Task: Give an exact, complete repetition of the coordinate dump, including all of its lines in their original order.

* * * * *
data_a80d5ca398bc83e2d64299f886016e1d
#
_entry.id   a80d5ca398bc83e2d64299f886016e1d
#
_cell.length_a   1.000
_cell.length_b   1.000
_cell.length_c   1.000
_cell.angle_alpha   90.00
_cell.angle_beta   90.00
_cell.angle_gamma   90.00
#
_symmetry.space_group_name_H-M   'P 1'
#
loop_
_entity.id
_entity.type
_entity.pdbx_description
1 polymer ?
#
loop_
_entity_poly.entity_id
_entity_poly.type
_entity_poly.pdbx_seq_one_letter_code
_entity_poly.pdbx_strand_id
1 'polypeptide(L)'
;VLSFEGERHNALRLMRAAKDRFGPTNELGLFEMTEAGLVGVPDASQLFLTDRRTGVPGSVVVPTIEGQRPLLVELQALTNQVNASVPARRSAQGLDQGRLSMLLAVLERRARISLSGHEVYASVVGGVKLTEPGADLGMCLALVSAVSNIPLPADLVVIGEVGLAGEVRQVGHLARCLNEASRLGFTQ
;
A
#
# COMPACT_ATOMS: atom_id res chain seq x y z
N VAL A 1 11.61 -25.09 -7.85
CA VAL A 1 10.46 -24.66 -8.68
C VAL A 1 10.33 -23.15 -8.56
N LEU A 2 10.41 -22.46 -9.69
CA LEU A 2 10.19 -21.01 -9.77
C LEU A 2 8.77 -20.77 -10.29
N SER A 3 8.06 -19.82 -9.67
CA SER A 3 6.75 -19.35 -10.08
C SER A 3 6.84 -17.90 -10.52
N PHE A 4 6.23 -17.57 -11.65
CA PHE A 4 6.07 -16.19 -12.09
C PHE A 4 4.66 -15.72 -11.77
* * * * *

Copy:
data_a80d5ca398bc83e2d64299f886016e1d
#
_entry.id   a80d5ca398bc83e2d64299f886016e1d
#
_cell.length_a   1.000
_cell.length_b   1.000
_cell.length_c   1.000
_cell.angle_alpha   90.00
_cell.angle_beta   90.00
_cell.angle_gamma   90.00
#
_symmetry.space_group_name_H-M   'P 1'
#
loop_
_entity.id
_entity.type
_entity.pdbx_description
1 polymer ?
#
loop_
_entity_poly.entity_id
_entity_poly.type
_entity_poly.pdbx_seq_one_letter_code
_entity_poly.pdbx_strand_id
1 'polypeptide(L)'
;VLSFEGERHNALRLMRAAKDRFGPTNELGLFEMTEAGLVGVPDASQLFLTDRRTGVPGSVVVPTIEGQRPLLVELQALTNQVNASVPARRSAQGLDQGRLSMLLAVLERRARISLSGHEVYASVVGGVKLTEPGADLGMCLALVSAVSNIPLPADLVVIGEVGLAGEVRQVGHLARCLNEASRLGFTQ
;
A
#
# COMPACT_ATOMS: atom_id res chain seq x y z
N VAL A 1 11.61 -25.09 -7.85
CA VAL A 1 10.46 -24.66 -8.68
C VAL A 1 10.33 -23.15 -8.56
N LEU A 2 10.41 -22.46 -9.69
CA LEU A 2 10.19 -21.01 -9.77
C LEU A 2 8.77 -20.77 -10.29
N SER A 3 8.06 -19.82 -9.67
CA SER A 3 6.75 -19.35 -10.08
C SER A 3 6.84 -17.90 -10.52
N PHE A 4 6.23 -17.57 -11.65
CA PHE A 4 6.07 -16.19 -12.09
C PHE A 4 4.66 -15.72 -11.77